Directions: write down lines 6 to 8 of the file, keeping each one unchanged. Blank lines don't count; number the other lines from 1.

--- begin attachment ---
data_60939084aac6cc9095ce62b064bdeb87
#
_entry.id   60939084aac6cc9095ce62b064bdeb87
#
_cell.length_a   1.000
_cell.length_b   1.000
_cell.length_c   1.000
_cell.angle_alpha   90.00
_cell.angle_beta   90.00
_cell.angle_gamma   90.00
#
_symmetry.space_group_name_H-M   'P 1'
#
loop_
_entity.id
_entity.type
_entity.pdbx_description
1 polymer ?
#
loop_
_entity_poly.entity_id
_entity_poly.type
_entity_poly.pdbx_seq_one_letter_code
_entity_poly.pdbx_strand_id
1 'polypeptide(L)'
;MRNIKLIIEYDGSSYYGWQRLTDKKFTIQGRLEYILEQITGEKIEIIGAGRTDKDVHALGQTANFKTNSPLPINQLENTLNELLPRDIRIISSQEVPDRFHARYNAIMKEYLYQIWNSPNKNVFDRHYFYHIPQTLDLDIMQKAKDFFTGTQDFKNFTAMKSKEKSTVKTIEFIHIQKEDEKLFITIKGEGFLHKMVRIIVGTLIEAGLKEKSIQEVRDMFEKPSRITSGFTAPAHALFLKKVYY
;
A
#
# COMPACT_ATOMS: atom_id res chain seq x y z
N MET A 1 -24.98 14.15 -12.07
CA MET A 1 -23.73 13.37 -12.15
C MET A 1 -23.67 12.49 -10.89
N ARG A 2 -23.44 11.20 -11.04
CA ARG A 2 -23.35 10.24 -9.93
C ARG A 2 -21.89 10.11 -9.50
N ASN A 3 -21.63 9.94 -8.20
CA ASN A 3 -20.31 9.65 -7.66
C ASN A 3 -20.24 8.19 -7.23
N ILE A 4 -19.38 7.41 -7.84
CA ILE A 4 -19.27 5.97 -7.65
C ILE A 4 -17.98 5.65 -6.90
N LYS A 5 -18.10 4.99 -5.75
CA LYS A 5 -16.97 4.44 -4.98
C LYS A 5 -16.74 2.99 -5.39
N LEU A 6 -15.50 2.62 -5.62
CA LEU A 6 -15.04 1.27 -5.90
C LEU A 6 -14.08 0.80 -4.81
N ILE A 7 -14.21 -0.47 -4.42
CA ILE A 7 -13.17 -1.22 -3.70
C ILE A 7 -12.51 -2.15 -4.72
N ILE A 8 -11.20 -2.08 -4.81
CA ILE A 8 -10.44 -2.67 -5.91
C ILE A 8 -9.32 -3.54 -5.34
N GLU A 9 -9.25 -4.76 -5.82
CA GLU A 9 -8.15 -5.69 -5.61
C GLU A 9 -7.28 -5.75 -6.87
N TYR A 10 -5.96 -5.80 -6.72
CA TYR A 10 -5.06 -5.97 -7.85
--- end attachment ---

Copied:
_cell.length_b   1.000
_cell.length_c   1.000
_cell.angle_alpha   90.00